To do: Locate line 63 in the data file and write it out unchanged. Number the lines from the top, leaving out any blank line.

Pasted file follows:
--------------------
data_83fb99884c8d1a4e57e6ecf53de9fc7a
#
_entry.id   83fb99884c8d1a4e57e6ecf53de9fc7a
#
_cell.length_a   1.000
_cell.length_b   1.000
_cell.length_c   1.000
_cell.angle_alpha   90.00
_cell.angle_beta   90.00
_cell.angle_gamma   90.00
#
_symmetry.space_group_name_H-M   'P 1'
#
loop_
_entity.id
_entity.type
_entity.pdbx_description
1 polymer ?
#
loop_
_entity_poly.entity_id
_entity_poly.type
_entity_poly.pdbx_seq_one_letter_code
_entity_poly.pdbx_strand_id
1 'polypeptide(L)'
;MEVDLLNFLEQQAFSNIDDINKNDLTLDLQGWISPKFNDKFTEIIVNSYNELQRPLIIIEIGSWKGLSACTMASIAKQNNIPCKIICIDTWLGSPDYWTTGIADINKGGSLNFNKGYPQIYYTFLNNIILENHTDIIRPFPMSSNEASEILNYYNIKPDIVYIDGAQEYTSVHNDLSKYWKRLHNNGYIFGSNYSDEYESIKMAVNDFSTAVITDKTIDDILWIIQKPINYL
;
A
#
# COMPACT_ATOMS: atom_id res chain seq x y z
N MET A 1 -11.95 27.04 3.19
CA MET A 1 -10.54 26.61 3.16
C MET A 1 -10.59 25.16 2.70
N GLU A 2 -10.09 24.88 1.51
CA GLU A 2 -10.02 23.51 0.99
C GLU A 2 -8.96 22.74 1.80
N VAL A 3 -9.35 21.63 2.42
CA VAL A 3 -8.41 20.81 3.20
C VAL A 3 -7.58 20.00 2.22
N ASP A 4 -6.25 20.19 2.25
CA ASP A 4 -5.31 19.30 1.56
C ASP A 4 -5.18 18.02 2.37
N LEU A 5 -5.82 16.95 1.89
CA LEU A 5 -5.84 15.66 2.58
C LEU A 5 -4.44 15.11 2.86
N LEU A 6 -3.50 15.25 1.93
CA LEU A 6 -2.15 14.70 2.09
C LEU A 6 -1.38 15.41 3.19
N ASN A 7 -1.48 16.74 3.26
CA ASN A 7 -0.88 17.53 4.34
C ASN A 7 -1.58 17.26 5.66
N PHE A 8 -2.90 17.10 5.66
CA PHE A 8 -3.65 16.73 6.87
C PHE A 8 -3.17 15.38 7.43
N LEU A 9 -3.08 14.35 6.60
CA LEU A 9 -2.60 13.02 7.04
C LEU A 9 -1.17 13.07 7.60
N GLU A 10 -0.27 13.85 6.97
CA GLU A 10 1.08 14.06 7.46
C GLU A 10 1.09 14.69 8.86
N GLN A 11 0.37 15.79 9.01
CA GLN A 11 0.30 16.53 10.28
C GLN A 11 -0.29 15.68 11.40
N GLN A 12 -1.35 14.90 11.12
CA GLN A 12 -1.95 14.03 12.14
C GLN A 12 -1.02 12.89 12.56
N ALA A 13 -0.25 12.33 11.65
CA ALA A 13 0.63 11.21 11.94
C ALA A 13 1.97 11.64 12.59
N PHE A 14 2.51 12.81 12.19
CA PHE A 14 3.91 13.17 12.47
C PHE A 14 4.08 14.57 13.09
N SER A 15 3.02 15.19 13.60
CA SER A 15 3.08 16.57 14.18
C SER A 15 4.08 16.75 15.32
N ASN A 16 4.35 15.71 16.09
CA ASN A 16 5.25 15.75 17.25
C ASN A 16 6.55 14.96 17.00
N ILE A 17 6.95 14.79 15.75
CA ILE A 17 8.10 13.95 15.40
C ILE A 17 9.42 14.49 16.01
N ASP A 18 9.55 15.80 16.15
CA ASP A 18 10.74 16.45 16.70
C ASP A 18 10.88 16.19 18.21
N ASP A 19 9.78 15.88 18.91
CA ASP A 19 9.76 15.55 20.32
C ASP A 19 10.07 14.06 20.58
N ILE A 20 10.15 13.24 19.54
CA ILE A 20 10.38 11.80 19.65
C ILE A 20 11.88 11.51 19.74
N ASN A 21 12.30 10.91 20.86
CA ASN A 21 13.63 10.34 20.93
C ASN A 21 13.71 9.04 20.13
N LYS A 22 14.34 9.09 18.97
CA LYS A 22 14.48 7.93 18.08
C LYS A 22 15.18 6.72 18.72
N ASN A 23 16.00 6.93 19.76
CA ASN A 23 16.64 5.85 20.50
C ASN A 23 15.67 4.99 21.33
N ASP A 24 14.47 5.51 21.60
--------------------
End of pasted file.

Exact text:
C GLN A 11 -0.29 15.68 11.40